- New Build
Passive mixed development
A new development in south Dublin features a variety of building systems, including externally insulated poroton and aircrete block along with timber frame construction – all used to build two buildings to exacting energy standards.
I’m standing in a room at the back of the new Ark veterinary clinic in Foxrock, south Dublin – a King Charles Spaniel and West Highland Terrier are staring curiously at me from their kennels. Seamus O'Loughlin of green builders Viking House explains how he won the contract for the clinic and the building next door. "We just tendered for it with everybody," he says. Though he had to compete with conventional builders for the job on cost, his plan was always to build it to a rigorous low energy standard.
Poroton and aircrete veterinary clinic
Viking House constructed most of the 250 square metre clinic with poroton block, insulated externally with 220mm of expanded polystyrene (EPS) from Aerobord. But when Ark asked for more space, Viking House got to work building an extension with Quinn Lite’s aircrete blocks. Aircrete is a lightweight cementitious block made with pulverized fly ash cement, sand, lime, aluminium powder and water.
O’Loughlin says Quinn Lite is a greener material than many think. Manufactured in Fermanagh in a factory powered by a 54MW wind farm, Quinn Lite is produced at 110C – quite cool compared to the 900C poroton is fired at.
Both poroton and aircrete are what O'Loughlin calls “warm materials”. He explains: "If you put your hand on a poroton or Quinn Lite block…your hand starts to feel warm at the count of ten, so it starts to give you heat back, it's a warm material. If you put your hand on concrete and count to 1,010 it's still cold – it's a cold material."
The reception area of the veterinary clinic building
He says choosing warm materials means you can heat your building to a lower temperature and still feel comfortable. "If your Quinn Lite block is at 19C you only need to set your room temperature to 21C to feel warm, but if your wall is at 15C then you need to set your room temperature to 25C.”
O'Loughlin says both aircrete and poroton offer impressive decrement delay – the ability of materials to slow heat losses and gains and smooth out temperature peaks and troughs inside. Traditional concrete is dense and thus highly conductive so it gives heat away too quickly, he says – materials with a density of between 70 kg/m3 and 400m3 like poroton and aircrete are ideal. "They're medium weight products that give you decrement delay and they are warm materials to touch – they give you a lot more than it says on the tin.”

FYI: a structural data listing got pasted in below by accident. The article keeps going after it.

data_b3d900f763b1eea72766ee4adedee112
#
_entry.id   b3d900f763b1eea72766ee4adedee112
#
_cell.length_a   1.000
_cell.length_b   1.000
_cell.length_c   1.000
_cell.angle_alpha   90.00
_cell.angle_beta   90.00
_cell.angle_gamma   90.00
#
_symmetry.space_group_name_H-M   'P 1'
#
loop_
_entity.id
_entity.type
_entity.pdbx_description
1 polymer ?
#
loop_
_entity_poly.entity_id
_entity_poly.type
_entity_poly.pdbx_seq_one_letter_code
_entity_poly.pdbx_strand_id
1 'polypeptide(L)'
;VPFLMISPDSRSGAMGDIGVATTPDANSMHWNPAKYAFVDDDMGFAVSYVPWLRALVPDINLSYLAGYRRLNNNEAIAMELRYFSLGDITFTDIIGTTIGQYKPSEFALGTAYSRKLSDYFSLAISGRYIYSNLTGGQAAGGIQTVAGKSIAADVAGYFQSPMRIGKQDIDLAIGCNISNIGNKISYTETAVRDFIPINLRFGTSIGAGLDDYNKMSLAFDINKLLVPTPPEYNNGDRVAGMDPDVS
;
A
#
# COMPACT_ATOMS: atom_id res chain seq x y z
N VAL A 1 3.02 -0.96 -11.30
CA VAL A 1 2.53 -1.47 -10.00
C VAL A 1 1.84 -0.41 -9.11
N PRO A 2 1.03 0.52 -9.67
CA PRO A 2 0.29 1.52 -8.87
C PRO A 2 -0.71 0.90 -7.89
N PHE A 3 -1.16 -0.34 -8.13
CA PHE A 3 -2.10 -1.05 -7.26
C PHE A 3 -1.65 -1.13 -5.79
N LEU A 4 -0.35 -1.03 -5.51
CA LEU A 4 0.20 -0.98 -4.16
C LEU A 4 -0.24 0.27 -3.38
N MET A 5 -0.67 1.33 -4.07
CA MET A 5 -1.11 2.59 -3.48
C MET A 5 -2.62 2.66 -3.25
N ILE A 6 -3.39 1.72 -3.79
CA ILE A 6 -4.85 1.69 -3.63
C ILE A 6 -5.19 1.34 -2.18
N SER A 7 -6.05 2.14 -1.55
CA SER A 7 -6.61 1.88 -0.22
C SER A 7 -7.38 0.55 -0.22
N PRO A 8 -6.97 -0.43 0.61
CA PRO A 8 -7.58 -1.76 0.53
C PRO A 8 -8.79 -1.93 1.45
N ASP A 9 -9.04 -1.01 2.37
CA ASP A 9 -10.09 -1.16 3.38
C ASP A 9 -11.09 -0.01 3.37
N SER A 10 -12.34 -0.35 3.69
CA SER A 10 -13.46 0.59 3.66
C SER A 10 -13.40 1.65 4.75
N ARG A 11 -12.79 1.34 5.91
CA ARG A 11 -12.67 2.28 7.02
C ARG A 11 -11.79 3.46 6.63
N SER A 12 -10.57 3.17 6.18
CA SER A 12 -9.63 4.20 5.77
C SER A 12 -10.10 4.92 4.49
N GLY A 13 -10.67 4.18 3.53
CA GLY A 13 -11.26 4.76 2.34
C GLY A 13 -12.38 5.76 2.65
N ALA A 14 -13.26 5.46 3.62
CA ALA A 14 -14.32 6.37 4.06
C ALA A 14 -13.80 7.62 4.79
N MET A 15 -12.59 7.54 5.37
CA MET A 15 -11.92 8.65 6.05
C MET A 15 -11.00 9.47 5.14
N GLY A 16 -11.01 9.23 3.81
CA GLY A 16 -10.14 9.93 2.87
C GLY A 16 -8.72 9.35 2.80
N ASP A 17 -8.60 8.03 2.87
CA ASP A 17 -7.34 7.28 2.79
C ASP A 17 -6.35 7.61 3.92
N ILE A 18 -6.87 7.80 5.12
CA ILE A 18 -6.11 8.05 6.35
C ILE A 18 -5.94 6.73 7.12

Viking House poked regular holes in the EPS to ensure the outside of the build-up is more vapour permeable than the inside, encouraging any moisture in the walls to migrate out. In hindsight O'Loughlin says this may have been overly cautious – it might have been needed if the walls got wet during the build, he says, but plastic covering kept them dry.
A 10mm unvented air gap between the EPS and the blocks helps keep this junction free of moisture, while a Paul 200/300 heat recovery ventilation unit – certified by the Passivhaus Institute – keeps relative humidity low inside.
Good air-tightness is necessary for effective HRV, and Viking House sealed the build with air-tightness tapes from Siga. A blower door test produced an excellent result of 0.85 air changes per hour (ACH) at 50 pascals, though further sealing was done after this.
A 10m2 solar array sits next to Viking House’s bespoke roof-lighting solution
O’Loughlin chose German triple-glazed argon-filled windows for the veterinary clinic – the units have an overall U-value of 0.9 W/m2K. He also installed triple-glazed rooflights. While traditional rooflights sit on top of the roof to let rain run off, this creates a major cold bridge at the frame – Viking House instead put an individual sheet of glass above the slates to deal with rain and installed the main triple-glazed unit inside this to prevent cold-bridging.
From the inside out the roof features plasterboard, a cellulose-insulated 25mm cavity, taped and sealed Medite Smartply OSB board, 250mm cellulose insulation, 80mm of Gutex wood fibre-board from Ecological Building Systems, a ventilated airspace and zinc cladding outside – adding up to a U-value of 0.11 W/m2K. John Egan installed the cellulose insulation. Egan says that while his company sources its product – made with recycled paper and cardboard – from Germany, he's hoping to manufacture in Ireland soon.
Viking House also developed a unique foundation system on the project that O'Loughlin has since patented. Designed for block walls, it features EPS 300 – high structural grade expanded polystyrene – wrapped under the reinforced concrete ringbeam to prevent the traditional cold bridge that occurs at the junction between walls and the foundation. "Once people have used it they don't want to go back to traditional foundations,” he says.